Meaning of overwork in English:


Pronunciation /əʊvəˈwəːk/

See synonyms for overwork

Translate overwork into Spanish


[with object]
  • 1Cause (someone) to work beyond their capacity or strength.

    ‘employers should be aware that overworking their employees comes at a cost’
    • ‘his bodyguards claim they've been overworked and underpaid for years’
    • ‘You'll be overworked and exhausted there, too.’
    • ‘These jobs can be done by one extraordinary and exhaustingly overworked person, or they can be shared among the available people according to ability, interest and need.’
    • ‘A major altercation was narrowly avoided as 250 thirsty guests swamped the overpriced bar, demanding a drink from one of two hopelessly overworked bar staff.’
    • ‘Now health service staff are overworked at all levels, GP's overloaded with patients and health centres are overcrowded.’
    • ‘The most simple way to cut spending is to cut salaries for all doctors, but health-care staff are already overworked.’
    • ‘As long as there are fast food chains, there will always be underpaid and overworked line staff.’
    • ‘Not that I blame anyone, what with the way the NHS is underfunded and staff are overworked.’
    • ‘Equipment is not replaced after it has worn out, positions are left unfilled and staff are dangerously overworked.’
    • ‘Morale is really low among staff and already some are leaving because they are overworked.’
    • ‘If your staff is overworked or overextended, it will inevitably show in their attitudes toward customers.’
    • ‘Julie worries about her husband being overworked and dreams of taking a vacation trip with him, perhaps to Paris.’
    • ‘But even the most conscientious caseworkers are going to cut corners and make mistakes - often fatal mistakes - when they are overworked.’
    • ‘The judges are overworked, they're underpaid.’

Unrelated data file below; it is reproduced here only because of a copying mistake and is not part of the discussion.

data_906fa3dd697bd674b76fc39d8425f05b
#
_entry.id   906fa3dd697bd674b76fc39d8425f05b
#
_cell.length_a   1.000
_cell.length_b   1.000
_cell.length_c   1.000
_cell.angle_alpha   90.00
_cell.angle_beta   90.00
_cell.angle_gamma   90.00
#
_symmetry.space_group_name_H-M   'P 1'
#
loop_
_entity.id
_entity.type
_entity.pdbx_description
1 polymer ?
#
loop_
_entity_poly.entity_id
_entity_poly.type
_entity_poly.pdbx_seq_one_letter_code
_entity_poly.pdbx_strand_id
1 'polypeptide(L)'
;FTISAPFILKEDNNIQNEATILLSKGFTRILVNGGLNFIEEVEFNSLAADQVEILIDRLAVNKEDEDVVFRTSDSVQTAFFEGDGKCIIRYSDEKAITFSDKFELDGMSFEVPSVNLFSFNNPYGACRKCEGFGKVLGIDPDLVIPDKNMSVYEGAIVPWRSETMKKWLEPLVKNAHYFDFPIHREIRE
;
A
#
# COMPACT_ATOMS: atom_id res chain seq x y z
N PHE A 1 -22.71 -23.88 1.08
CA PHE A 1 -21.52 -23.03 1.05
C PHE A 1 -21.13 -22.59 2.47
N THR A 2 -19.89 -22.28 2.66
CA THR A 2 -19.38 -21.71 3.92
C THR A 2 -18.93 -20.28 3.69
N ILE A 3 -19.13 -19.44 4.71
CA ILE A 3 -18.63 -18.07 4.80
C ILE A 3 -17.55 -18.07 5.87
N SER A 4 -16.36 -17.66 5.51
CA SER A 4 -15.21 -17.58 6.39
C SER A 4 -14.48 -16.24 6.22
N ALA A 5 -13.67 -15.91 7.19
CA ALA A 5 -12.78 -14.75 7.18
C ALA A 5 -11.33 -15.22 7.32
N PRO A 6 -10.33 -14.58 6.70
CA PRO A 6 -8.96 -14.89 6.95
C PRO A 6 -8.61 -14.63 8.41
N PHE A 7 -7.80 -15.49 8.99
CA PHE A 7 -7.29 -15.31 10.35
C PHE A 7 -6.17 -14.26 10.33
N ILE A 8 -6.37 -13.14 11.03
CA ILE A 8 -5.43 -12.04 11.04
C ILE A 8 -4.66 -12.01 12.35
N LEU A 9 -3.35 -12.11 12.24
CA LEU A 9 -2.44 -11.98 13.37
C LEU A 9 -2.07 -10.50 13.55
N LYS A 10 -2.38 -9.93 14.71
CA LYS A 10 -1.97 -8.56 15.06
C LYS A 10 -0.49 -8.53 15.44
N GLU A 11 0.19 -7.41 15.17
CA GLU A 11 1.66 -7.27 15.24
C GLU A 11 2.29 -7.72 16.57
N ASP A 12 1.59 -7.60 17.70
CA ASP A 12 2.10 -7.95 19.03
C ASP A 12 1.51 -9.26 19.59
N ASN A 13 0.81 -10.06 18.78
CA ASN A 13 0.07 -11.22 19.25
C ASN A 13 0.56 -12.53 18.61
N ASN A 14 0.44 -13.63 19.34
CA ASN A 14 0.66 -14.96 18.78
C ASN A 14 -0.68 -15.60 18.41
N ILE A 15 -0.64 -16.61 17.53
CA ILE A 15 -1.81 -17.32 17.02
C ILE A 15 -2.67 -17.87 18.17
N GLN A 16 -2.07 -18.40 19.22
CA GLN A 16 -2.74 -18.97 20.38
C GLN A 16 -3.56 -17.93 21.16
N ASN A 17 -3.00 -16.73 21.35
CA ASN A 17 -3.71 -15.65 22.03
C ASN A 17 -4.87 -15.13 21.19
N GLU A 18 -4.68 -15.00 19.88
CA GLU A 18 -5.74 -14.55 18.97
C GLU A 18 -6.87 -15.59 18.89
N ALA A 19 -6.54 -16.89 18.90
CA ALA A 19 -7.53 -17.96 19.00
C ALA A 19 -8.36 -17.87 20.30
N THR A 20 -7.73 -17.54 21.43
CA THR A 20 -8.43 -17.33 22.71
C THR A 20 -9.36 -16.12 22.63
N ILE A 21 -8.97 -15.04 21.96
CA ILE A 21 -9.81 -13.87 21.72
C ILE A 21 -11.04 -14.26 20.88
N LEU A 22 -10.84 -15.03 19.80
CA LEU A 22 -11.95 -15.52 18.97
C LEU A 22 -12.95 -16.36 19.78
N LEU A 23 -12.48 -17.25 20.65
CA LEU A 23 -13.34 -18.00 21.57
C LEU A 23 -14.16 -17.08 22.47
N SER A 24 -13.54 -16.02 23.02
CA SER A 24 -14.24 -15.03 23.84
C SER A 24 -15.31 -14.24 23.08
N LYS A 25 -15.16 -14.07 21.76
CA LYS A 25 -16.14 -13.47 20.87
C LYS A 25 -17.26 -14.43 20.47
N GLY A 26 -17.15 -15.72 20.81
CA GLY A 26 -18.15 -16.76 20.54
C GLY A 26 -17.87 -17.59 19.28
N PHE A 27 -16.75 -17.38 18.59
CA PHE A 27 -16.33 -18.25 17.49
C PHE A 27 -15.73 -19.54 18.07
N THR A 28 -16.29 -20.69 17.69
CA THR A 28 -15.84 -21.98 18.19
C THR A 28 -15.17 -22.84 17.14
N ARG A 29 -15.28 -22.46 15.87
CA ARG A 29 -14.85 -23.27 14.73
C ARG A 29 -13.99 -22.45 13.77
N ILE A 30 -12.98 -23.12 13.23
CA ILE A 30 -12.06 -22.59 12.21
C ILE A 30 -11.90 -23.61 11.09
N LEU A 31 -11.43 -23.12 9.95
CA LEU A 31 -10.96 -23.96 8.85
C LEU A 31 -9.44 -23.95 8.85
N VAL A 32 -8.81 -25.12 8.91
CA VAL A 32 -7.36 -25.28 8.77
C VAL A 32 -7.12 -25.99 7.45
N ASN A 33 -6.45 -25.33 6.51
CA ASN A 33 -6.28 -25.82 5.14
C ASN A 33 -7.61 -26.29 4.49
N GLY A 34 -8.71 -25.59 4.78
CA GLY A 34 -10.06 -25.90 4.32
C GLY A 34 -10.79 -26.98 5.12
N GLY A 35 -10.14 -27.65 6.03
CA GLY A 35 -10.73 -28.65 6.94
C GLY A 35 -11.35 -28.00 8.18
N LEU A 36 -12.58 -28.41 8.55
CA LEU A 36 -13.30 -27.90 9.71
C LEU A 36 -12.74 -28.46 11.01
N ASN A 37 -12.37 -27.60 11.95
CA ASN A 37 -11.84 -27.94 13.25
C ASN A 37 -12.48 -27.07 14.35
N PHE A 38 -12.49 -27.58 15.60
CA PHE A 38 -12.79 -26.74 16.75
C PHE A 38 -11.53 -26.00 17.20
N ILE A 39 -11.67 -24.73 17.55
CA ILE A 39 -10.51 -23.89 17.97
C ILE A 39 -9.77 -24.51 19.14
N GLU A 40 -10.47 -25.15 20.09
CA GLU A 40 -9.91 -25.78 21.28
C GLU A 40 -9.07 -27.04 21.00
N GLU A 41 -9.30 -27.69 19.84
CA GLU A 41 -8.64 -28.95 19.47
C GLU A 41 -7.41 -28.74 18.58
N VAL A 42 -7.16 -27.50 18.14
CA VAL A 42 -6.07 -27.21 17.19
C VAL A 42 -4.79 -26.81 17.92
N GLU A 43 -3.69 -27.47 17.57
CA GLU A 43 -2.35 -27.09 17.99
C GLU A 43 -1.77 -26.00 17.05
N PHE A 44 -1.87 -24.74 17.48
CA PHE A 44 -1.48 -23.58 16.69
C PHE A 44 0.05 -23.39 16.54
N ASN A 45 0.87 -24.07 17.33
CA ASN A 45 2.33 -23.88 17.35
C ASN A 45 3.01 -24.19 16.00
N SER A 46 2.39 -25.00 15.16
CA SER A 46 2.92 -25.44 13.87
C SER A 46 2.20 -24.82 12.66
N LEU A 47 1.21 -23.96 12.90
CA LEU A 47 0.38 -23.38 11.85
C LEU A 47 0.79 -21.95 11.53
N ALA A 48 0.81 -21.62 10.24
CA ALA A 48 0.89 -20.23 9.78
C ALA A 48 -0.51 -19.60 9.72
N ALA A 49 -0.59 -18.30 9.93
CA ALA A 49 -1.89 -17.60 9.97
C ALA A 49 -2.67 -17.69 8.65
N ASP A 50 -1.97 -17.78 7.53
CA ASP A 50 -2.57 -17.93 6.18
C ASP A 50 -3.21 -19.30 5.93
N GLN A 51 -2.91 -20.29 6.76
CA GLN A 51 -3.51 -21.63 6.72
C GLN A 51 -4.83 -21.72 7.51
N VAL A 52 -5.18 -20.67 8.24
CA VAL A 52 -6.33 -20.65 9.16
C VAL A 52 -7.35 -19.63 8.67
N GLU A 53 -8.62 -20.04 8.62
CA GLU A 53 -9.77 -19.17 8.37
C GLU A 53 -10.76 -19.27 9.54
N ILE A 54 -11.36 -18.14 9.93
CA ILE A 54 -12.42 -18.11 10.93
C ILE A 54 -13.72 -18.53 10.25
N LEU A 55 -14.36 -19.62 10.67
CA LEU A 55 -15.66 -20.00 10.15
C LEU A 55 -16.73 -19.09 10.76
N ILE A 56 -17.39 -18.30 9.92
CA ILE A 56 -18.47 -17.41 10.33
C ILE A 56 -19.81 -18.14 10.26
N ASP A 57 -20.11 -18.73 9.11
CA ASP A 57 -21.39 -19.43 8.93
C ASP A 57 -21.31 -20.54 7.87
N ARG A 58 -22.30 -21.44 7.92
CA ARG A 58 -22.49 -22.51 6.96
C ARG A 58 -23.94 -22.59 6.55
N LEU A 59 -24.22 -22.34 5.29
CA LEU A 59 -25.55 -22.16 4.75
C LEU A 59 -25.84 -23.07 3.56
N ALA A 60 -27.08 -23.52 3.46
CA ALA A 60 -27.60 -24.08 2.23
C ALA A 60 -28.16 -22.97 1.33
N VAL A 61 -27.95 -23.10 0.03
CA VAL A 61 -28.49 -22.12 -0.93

• ‘The coaching staff is overworked and forced to do much of the personnel work.’
    • ‘I attributed this to a large ward round, insufficient time, and overworked doctors.’
    • ‘So no more vitamin B6, no Evening Primrose Oil, without a prescription from your already overworked GP.’
    • ‘The patent examiners are so overworked that they let a lot of this stuff through.’
    • ‘Fifty-eight percent said they were so overworked they could not provide the right level of care.’
    • ‘Mr Peach admitted departmental officers were often overworked and inexperienced, and worked in isolation.’
    • ‘Pediatricians and child psychologists can fill some gaps, but they are also often overworked.’
    exploit, drive, drive too hard, drive into the ground, tax, overtax, sweat, overburden, put upon, impose on, oppress
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    1. 1.1no object Work too hard.
      ‘the doctor advised a complete rest because he had been overworking’
      • ‘I wish I'd read it 10 or 15 years ago, because I then wouldn't have had to learn the hard way what overworking for all the wrong reasons can do to you.’
      • ‘‘Overwrought’ by the same token must mean ‘overworked’, yet I guess that at least 94% of us sometimes get overwrought for reasons unconnected with overworking.’